(from left to right, Yen Vuong, Afua Opoku-Debrah, Julia Mockler, Lenna Walker, Maria Coward, Feryaal Zahir)
Attending the American Academy of Optometry’s 2015th annual meeting was a 5 day experience unlike any I’ve ever had before. I never imagined that I would get the chance to travel to New Orleans to experience this renowned conference of optometry, especially not while I was still a student.
Academy is the annual meeting for the American Academy of Optometry and optometrists from around the country attend. It is a 4 day event with lectures running all day, every day, discussing the latest advances in the field of optometry. Academy has many networking events such as dinners, luncheons and parties, plus an exhibition hall that showcases the most innovative ocular technologies available to date. It feels amazing to be surrounded by thousands of eye care professionals when you are there.
My journey to the Academy began back in November 2014 when my group for my Vision Health Care class began devising a public health project to be presented in April for Visionaries Day: an event celebrating student accomplishments. Each group chose a topic to research and then presented their findings on a poster. During Visionaries Day, we displayed our posters and explained our research to the College community.
My group included Yen Vuong, Afua Opoku-Debrah, Julia Mockler, Lenna Walker, and Feryaal Zahir. Our project looked at ocular myths and misconceptions amongst pharmacists. We won first place in the poster competition and received a travel grant towards attending the AAO’s conference. We submitted our abstract to the Academy in the hopes of being selected to present our work. After two months of waiting, we received news that our abstract had been accepted. Going to New Orleans in October had become a reality.
Summer passed, fall semester began, and in the blink of an eye, I found my flight to Academy was the next day and I hadn’t packed yet. Only three members of my Public Health project group were able to attend the conference. With poster in hand, Lenna, Julia and I began the journey to New Orleans.
There were many aspects of the trip which made it memorable. One of the best parts was experiencing the academic side of the Academy by participating in the student fellowship program. This program was an optional opportunity students could participate in that involved fulfilling a set of requirements. These included becoming a student member of the Academy, attending a set number of lectures in various optometric topics, and attending continuing education, paper presentations, poster presentations and other meetings and events. When all of the requirements were met, students gain student fellowship status.
The student fellowship program was great because it helped guide me in what otherwise may have been an overwhelming conference. By having to attend a set of mandatory lectures, it helped me explore fields of optometry I may not have otherwise looked into, expanding my overall knowledgebase of what optometry has to offer. By far, the lecture I found most interesting was one based on sleep apnea and the eye. My undergraduate research was in sleep apnea, and I enjoyed seeing how my previous psychology research intersected with current optometric research.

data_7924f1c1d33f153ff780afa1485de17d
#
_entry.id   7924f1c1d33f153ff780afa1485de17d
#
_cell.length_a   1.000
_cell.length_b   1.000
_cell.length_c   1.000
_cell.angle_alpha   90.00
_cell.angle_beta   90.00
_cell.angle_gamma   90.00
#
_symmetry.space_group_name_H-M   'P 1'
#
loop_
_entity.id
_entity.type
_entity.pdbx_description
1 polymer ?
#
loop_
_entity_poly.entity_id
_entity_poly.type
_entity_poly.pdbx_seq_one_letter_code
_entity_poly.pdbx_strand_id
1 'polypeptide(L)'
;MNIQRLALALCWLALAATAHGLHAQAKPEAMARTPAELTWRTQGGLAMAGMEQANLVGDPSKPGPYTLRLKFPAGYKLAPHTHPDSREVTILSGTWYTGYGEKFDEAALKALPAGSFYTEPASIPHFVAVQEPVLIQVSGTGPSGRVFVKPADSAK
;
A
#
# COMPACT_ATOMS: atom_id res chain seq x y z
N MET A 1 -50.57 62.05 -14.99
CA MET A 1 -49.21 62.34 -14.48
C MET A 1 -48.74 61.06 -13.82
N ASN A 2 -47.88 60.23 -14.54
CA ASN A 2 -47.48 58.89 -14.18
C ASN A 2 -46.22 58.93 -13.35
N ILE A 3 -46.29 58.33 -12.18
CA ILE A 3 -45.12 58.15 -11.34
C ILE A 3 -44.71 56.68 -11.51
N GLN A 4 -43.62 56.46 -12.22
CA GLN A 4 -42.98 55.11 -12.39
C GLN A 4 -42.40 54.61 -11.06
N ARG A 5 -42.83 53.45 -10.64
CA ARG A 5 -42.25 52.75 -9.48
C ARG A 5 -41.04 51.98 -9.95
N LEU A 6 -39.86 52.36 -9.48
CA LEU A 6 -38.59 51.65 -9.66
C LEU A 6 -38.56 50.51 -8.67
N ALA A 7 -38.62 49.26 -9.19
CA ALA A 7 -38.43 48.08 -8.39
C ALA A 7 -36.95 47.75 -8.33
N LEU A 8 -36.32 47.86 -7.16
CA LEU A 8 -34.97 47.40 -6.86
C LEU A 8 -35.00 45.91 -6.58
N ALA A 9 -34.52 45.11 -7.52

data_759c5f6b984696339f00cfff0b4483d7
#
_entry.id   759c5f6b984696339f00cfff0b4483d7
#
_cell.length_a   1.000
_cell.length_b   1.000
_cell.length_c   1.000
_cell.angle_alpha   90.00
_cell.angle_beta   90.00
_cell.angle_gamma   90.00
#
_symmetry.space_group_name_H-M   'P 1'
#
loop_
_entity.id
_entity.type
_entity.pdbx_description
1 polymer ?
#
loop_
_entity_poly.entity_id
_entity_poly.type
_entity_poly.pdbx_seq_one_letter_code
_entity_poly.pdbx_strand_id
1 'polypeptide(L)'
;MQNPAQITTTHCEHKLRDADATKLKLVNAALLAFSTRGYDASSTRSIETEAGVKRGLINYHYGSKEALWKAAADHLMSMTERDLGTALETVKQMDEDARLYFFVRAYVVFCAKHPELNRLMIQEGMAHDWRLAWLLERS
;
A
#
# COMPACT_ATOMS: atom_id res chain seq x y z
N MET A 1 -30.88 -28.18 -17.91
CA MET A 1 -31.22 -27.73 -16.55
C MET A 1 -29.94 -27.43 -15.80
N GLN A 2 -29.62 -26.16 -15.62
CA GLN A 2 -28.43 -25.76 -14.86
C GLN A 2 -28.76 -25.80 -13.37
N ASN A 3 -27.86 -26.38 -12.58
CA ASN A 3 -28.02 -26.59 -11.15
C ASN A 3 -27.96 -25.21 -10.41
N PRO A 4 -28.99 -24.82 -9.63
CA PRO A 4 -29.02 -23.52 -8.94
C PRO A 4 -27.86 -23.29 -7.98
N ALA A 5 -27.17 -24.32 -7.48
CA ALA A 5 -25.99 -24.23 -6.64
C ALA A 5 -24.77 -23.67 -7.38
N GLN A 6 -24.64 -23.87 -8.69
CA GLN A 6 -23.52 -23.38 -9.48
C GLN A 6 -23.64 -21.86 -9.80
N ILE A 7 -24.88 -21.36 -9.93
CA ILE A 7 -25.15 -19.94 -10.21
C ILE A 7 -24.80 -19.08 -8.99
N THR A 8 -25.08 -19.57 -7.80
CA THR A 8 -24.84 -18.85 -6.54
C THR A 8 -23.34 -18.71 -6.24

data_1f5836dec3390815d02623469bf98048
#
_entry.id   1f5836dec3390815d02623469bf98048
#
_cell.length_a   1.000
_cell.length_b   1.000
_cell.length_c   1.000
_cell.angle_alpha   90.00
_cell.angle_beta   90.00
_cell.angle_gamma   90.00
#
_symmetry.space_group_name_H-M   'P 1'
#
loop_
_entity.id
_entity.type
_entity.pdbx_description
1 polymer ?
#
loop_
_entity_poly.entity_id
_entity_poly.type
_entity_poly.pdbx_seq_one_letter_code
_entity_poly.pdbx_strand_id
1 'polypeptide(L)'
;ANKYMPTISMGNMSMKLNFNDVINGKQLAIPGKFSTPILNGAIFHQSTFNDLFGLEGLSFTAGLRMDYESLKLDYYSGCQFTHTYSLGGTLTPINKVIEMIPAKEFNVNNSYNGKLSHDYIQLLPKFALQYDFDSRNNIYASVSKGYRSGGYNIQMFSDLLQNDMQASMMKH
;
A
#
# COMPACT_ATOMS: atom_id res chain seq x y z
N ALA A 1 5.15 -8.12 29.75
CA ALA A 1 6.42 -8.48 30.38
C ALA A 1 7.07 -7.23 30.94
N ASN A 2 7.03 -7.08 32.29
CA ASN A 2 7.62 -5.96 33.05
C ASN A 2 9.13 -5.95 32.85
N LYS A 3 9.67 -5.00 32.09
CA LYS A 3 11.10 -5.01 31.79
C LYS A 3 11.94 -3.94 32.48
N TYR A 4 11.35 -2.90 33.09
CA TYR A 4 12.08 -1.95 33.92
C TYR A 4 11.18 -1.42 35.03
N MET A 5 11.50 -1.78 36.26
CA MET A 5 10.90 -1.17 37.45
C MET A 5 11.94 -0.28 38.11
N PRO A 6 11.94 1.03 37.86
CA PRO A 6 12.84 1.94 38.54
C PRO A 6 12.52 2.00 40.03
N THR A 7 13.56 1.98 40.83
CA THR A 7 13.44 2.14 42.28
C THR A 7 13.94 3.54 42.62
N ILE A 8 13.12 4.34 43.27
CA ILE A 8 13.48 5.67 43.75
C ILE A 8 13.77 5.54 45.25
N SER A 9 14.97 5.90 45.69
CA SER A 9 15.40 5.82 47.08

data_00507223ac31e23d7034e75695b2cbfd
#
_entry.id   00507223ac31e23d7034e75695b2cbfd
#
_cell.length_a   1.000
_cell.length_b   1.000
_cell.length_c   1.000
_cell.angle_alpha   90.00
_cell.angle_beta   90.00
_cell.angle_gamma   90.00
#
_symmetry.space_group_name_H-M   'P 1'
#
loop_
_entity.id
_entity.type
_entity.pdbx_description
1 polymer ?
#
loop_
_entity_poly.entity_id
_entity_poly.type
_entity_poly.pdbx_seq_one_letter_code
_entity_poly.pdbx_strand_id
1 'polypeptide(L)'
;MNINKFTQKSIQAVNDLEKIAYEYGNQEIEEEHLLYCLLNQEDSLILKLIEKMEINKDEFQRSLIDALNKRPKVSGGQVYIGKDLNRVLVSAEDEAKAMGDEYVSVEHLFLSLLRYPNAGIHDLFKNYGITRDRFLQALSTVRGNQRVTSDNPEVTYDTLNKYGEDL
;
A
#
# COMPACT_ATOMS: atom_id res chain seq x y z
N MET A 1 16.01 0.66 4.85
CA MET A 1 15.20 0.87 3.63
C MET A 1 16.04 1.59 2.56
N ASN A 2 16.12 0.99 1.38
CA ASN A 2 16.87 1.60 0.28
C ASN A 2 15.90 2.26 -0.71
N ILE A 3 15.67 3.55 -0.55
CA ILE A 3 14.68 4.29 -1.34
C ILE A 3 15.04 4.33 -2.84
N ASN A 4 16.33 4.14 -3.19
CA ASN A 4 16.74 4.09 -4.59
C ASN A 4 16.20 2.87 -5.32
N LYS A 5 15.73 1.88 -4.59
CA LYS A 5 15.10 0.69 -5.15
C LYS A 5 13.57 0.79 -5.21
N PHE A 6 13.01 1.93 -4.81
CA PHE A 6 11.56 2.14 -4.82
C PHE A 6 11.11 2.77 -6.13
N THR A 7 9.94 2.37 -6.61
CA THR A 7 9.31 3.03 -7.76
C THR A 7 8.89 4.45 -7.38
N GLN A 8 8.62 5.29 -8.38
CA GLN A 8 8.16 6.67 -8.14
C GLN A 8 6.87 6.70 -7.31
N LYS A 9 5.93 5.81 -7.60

Another thing I really enjoyed about my trip to New Orleans was the social experience. Academy gave me the opportunity to interact with members of other optometry schools and learn how their experiences were similar to or different from my own. It was also interesting being surrounded by so many practicing optometrists who were all here for the same reason: to learn about the new exciting opportunities in their profession.
Finally, I got to experience New Orleans itself. New Orleans is a complex, wonderful city, rich in culture and filled with cheerful people. A personal highlight for me was eating New Orleans specific foods I wouldn’t have been able to get anywhere else.
When I finally presented my poster with my group members Friday morning of Academy, it was great to get so much positive feedback from optometrists who stopped by to chat. Presenting the poster also gave a real sense of closure. It had been a long journey from that decision as OD1s to do our presentation on pharmacists, to finally being at Academy as OD2s and being able to share our hard work with the optometric community.
The flight back to Boston was a somber experience: it meant getting back to reality, getting ready for midterms, and going back to eating like a student (ie. peanut butter sandwiches every day). I had such an incredible group for the Vision Health care project and if it was not for their hard work I would have never had the chance to experience New Orleans and the American Academy of Optometry.
Presenting my poster at academy with Lenna and Julia in New Orleans
Maria is a Canadian student in her final year of the four year OD/MS dual degree program. For her MS project, she is working with Dr. Vera-Diaz and Dr. Panorgias examining color vision and early age-related macular degeneration.